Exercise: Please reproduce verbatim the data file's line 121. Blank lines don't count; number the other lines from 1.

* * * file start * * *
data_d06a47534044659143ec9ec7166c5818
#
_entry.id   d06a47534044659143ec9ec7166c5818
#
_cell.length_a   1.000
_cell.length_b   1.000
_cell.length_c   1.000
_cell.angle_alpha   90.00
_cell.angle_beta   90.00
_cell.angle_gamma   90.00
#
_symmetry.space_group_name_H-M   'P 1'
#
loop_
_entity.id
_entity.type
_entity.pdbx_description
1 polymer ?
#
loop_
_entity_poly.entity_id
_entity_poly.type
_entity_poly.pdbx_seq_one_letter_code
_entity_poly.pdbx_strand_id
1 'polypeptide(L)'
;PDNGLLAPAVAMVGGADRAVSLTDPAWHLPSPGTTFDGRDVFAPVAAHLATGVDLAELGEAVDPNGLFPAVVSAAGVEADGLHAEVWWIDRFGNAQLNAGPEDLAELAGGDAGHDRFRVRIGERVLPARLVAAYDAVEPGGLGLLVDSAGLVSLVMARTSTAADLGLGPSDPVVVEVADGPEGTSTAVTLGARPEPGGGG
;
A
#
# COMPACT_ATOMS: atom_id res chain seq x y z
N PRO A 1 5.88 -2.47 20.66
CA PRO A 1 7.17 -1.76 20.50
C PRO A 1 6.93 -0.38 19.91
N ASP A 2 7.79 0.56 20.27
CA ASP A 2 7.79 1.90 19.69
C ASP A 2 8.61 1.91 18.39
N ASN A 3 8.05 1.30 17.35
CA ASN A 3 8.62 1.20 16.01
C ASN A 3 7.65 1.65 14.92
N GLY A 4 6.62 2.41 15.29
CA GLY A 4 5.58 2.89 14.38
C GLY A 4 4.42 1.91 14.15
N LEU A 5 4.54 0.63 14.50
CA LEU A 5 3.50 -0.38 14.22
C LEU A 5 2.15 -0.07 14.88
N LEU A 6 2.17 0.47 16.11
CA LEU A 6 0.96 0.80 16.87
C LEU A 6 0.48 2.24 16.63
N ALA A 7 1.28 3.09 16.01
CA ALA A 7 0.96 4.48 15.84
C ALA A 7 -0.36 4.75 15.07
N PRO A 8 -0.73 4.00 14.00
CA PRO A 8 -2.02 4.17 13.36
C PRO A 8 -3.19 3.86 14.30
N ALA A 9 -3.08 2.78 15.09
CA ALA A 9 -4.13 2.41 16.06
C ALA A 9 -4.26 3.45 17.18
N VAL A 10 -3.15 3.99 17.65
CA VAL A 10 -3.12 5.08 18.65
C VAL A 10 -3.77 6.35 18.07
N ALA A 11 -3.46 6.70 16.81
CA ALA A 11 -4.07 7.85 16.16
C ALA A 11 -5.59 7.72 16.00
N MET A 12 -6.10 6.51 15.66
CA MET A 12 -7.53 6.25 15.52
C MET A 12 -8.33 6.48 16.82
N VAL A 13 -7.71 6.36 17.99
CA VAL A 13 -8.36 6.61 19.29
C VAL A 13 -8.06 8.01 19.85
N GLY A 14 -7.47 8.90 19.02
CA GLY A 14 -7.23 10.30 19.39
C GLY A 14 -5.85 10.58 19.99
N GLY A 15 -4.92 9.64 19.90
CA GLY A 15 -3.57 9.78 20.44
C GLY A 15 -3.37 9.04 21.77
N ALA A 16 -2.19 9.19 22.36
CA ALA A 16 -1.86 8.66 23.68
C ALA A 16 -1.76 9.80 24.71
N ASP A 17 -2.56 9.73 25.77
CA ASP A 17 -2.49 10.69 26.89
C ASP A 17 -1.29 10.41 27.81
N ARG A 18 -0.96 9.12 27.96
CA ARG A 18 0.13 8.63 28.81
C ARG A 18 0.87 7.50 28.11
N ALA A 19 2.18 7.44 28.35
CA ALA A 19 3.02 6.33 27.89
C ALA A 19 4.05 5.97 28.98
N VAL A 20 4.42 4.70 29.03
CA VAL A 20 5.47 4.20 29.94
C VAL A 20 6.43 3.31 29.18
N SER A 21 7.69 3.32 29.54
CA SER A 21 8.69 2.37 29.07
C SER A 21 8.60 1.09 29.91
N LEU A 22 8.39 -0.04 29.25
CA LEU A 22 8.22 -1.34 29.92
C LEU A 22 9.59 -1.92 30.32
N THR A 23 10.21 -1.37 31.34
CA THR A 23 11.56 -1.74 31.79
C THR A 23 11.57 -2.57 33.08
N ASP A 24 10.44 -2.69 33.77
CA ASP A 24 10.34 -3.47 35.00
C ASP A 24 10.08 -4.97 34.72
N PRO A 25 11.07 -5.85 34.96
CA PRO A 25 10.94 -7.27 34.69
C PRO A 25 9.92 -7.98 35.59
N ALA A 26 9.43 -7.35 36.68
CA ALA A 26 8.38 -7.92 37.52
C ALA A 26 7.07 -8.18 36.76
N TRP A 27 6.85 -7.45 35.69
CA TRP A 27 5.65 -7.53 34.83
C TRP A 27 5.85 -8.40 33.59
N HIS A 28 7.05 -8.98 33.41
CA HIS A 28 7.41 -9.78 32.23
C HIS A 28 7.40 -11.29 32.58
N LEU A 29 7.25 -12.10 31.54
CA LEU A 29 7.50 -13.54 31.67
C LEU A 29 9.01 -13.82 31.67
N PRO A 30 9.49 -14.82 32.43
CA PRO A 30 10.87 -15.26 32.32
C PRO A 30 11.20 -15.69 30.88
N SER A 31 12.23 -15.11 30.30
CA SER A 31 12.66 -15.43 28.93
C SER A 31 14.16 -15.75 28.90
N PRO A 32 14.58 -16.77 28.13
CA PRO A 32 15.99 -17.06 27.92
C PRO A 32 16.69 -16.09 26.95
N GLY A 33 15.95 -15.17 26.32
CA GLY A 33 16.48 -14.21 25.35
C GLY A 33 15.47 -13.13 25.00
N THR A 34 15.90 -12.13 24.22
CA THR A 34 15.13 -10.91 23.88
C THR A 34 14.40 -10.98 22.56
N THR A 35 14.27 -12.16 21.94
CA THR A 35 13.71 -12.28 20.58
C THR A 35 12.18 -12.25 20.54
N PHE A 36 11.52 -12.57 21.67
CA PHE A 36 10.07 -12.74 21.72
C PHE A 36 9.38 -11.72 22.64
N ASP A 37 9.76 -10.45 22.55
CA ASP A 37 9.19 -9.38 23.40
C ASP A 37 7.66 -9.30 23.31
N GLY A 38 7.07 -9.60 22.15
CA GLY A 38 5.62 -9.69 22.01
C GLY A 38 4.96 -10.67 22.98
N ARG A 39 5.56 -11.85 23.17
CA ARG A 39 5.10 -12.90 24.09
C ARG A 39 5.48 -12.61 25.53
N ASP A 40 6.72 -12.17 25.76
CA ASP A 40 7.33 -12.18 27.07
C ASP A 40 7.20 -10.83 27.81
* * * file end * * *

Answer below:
N SER A 31 12.23 -15.11 30.30